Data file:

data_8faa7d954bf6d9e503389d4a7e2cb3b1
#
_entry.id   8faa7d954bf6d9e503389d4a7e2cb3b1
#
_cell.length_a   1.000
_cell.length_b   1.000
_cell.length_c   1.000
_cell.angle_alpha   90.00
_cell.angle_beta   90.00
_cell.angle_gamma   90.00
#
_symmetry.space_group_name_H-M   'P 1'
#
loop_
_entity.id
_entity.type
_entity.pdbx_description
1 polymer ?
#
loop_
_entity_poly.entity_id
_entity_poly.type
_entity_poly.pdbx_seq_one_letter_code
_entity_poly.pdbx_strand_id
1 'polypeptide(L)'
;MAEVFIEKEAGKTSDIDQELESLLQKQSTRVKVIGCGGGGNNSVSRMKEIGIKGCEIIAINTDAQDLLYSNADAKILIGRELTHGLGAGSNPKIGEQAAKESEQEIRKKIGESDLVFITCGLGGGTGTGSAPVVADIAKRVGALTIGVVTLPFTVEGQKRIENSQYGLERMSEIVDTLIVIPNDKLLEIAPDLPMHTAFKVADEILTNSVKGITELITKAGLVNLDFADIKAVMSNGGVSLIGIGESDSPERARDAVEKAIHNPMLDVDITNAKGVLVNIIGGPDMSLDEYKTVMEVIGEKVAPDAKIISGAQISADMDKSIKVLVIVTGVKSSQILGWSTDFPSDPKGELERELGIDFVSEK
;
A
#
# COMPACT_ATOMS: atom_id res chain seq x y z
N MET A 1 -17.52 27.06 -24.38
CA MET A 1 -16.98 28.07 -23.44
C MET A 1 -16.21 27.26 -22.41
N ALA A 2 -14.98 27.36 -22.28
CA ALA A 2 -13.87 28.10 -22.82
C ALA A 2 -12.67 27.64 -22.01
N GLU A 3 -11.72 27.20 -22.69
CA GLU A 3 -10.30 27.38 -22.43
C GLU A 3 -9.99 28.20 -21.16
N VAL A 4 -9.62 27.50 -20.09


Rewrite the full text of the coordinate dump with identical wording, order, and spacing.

data_8faa7d954bf6d9e503389d4a7e2cb3b1
#
_entry.id   8faa7d954bf6d9e503389d4a7e2cb3b1
#
_cell.length_a   1.000
_cell.length_b   1.000
_cell.length_c   1.000
_cell.angle_alpha   90.00
_cell.angle_beta   90.00
_cell.angle_gamma   90.00
#
_symmetry.space_group_name_H-M   'P 1'
#
loop_
_entity.id
_entity.type
_entity.pdbx_description
1 polymer ?
#
loop_
_entity_poly.entity_id
_entity_poly.type
_entity_poly.pdbx_seq_one_letter_code
_entity_poly.pdbx_strand_id
1 'polypeptide(L)'
;MAEVFIEKEAGKTSDIDQELESLLQKQSTRVKVIGCGGGGNNSVSRMKEIGIKGCEIIAINTDAQDLLYSNADAKILIGRELTHGLGAGSNPKIGEQAAKESEQEIRKKIGESDLVFITCGLGGGTGTGSAPVVADIAKRVGALTIGVVTLPFTVEGQKRIENSQYGLERMSEIVDTLIVIPNDKLLEIAPDLPMHTAFKVADEILTNSVKGITELITKAGLVNLDFADIKAVMSNGGVSLIGIGESDSPERARDAVEKAIHNPMLDVDITNAKGVLVNIIGGPDMSLDEYKTVMEVIGEKVAPDAKIISGAQISADMDKSIKVLVIVTGVKSSQILGWSTDFPSDPKGELERELGIDFVSEK
;
A
#
# COMPACT_ATOMS: atom_id res chain seq x y z
N MET A 1 -17.52 27.06 -24.38
CA MET A 1 -16.98 28.07 -23.44
C MET A 1 -16.21 27.26 -22.41
N ALA A 2 -14.98 27.36 -22.28
CA ALA A 2 -13.87 28.10 -22.82
C ALA A 2 -12.67 27.64 -22.01
N GLU A 3 -11.72 27.20 -22.69
CA GLU A 3 -10.30 27.38 -22.43
C GLU A 3 -9.99 28.20 -21.16
N VAL A 4 -9.62 27.50 -20.09